Submitted to us by Jennifer Triplett
"Come on! Let's go! Push harder! Rio's coming fast! Let's do this! Come on, Rachael! Focus! Let's go! PUSH! Come on!"
"COMING!" she responded only after 15 minutes of my nonstop banter.
On task - a seven mile hill climb with an average gradient of 5%. On a tandem. Our combined weigh of girls and bike topped 320 pounds. Linked by a timing chain, powering this beast uphill is a combined effort.
That morning I woke up nervous. Two days prior we had completed a ramp power test, one that increases wattage every 3 minutes until exhaustion. Two stationary bikes set up parallel to one another, affixed to a CompuTrainer that measures our power output.
It was there, in the thralls of pedaling to exhaustion in front of the national team coaches, that I learned my first lesson in piloting. The tandem is only as fast as the combined power of its passengers. It became obvious that I was a lot stronger than my blind stoker. And that ate at me, especially when considering the daunting hill climb.
Of course I want her to push hard. And although new to piloting, I've piloted enough to know that although strong, I cannot shepherd up an additional 160 pounds when defying gravity. No, this would require teamwork. So my immediate response was to be her motivator. An attached cheerleader of sorts. It never crossed my mind until she finally responded, "COMING!" that it could be annoying. That my enthusiasm was in fact having the exact opposite effect.
Second lesson as a pilot: less is more. We sometimes gain the most when we just experience life and stop forcing things.
Deflated after the uphill time trial, where we raced against the clock, I asked Craig Griffin, the US Paralympic Cycling Team Director for any pilot advice.
"Communicate, communicate, communicate."
It's just that simple.
"Figure out key words to get your stoker to push harder, sprint, corner, etc. Remember - you are her eyes. She can't see what's next and you need to tell her."
Sounds great in theory and easier said than done. But what Craig didn't mention is the importance of being clear and concise. Too much verbiage and she'd either not hear me due to the wind or I'd confuse her. I started experimenting.
"We're almost to the top of the hill, Rachael." Too much vague and ambiguous wording. My perception of a hill is likely different than hers. No, I needed to come up with simple, concise wording. We were both frustrated.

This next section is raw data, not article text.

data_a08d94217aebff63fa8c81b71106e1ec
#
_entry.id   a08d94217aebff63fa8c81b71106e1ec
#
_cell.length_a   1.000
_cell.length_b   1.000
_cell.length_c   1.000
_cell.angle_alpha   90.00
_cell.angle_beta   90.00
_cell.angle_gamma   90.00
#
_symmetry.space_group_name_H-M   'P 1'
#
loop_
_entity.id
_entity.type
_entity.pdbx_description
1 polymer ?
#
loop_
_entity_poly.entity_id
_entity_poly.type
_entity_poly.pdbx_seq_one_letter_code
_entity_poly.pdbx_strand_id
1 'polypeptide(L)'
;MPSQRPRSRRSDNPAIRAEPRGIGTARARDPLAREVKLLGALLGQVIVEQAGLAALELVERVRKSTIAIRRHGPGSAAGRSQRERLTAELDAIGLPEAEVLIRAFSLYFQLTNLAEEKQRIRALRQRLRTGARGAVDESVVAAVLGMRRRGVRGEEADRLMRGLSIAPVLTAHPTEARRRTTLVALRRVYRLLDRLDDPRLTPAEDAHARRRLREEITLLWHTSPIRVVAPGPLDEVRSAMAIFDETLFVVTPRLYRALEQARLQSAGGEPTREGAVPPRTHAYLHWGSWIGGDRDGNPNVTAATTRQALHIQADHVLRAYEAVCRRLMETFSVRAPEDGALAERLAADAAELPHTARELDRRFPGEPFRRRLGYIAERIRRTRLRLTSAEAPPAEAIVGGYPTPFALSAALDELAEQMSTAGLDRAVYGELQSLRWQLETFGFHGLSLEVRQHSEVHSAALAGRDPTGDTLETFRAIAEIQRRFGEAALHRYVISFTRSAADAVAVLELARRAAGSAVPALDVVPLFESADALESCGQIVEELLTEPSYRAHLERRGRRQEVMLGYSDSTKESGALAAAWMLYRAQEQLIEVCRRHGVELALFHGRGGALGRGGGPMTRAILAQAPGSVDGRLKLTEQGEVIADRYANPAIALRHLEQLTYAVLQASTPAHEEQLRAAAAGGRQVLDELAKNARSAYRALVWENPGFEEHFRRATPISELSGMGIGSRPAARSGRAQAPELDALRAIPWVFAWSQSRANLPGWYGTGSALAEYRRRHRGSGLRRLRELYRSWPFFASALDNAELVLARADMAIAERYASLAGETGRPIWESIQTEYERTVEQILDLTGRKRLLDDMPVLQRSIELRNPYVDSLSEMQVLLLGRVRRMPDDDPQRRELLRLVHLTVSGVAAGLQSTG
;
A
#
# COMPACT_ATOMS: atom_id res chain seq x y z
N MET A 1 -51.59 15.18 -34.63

Rachael constructively told me that she wasn't sure who I was trying to will up the hill - her or me. I was trying to encourage myself and at the same time wasting precious energy.
It took a few more days and a cold to figure it out. Being at the Olympic Training Center was great. No cooking, access to nutritious food and exposure to lots of germs. Including my stokers cold. Having avoided colds for the past 3 years, I was more than overdue.
After a rest day, I could tell something was different. "I feel like we're synched." What? I couldn't name it for Rachael but I felt something different. We went from being one of the slower riders in the group going uphill to being in the lead group. Good thing, as our 60 mile ride had over 3,000 feet of elevation gain.
What changed? I stopped fighting. My cold wore down any extra energy I had. My head and throat hurt but my legs could still pump.
We hit a riser in the road.
"More." Rachael responded with more power. Aha!
"More!" meant dig deeper. The simple influx of just one word can have different levels of meanings. Bottom line though, more meant push. This simple word was revolutionary. Less is more. All thanks to a common cold.
The following day we had another uphill time trial. Craig wanted to see how we were responding to the training load. With our new found communication tactic, we were ready. Same hill, relatively same conditions. This time, I could hear Rachael breathing, or not. And I knew the terrain. "More" was all I said for 40 minutes. And I started noticing new things - grunts and groans when she's digging deep.
Craig had his stopwatch on us and as we got to the top I wanted to see our time. We dismounted the bike and Rachael could barely walk. She sat down on the tailgate of our follow car and promptly puked. She had given it everything. She gave it more. And our combined efforts bested our previous time by 2.5 minutes.
It was there, in that moment in a town closer to Mexico than San Diego, that I fell madly in love with piloting. Being the eyes and driver for another human being lies great responsibility and leadership. And that quiet leadership and experiencing the moment often yields the best result. What an honor.
Next time you find yourself responding to a situation where you're trying to force an outcome, pause for a moment. Stop talking, stop giving feedback. Just observe and listen. And when you're ready, find simple, clear, concise wording. Less is more. At times it may take more discipline and effort to quiet the mind, but the impact can be revolutionary.
For me, that revolution translated to going as fast as humanly possible with two girls on a tandem bike.
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